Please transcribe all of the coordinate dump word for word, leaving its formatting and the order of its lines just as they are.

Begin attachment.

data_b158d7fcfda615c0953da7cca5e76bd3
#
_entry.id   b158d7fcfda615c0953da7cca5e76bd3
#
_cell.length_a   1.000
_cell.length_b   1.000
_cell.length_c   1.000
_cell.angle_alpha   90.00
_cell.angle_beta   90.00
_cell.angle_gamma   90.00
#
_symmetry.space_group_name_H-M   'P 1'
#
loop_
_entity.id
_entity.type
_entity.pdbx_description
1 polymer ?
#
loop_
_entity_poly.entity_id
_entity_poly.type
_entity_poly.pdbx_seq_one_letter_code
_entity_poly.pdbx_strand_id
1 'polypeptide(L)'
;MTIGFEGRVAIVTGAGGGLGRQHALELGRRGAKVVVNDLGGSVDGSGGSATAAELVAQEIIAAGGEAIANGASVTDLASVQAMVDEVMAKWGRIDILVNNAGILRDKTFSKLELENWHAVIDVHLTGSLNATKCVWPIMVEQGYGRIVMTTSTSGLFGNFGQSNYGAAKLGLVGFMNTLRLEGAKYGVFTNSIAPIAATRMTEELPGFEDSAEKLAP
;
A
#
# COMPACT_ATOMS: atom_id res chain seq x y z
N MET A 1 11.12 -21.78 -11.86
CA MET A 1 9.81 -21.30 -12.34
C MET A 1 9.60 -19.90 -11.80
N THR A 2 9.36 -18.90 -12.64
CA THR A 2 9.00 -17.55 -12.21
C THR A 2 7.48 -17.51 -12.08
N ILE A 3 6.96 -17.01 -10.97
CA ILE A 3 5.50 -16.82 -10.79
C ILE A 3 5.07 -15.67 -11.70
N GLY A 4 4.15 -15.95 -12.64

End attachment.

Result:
data_b158d7fcfda615c0953da7cca5e76bd3
#
_entry.id   b158d7fcfda615c0953da7cca5e76bd3
#
_cell.length_a   1.000
_cell.length_b   1.000
_cell.length_c   1.000
_cell.angle_alpha   90.00
_cell.angle_beta   90.00
_cell.angle_gamma   90.00
#
_symmetry.space_group_name_H-M   'P 1'
#
loop_
_entity.id
_entity.type
_entity.pdbx_description
1 polymer ?
#
loop_
_entity_poly.entity_id
_entity_poly.type
_entity_poly.pdbx_seq_one_letter_code
_entity_poly.pdbx_strand_id
1 'polypeptide(L)'
;MTIGFEGRVAIVTGAGGGLGRQHALELGRRGAKVVVNDLGGSVDGSGGSATAAELVAQEIIAAGGEAIANGASVTDLASVQAMVDEVMAKWGRIDILVNNAGILRDKTFSKLELENWHAVIDVHLTGSLNATKCVWPIMVEQGYGRIVMTTSTSGLFGNFGQSNYGAAKLGLVGFMNTLRLEGAKYGVFTNSIAPIAATRMTEELPGFEDSAEKLAP
;
A
#
# COMPACT_ATOMS: atom_id res chain seq x y z
N MET A 1 11.12 -21.78 -11.86
CA MET A 1 9.81 -21.30 -12.34
C MET A 1 9.60 -19.90 -11.80
N THR A 2 9.36 -18.90 -12.64
CA THR A 2 9.00 -17.55 -12.21
C THR A 2 7.48 -17.51 -12.08
N ILE A 3 6.96 -17.01 -10.97
CA ILE A 3 5.50 -16.82 -10.79
C ILE A 3 5.07 -15.67 -11.70
N GLY A 4 4.15 -15.95 -12.64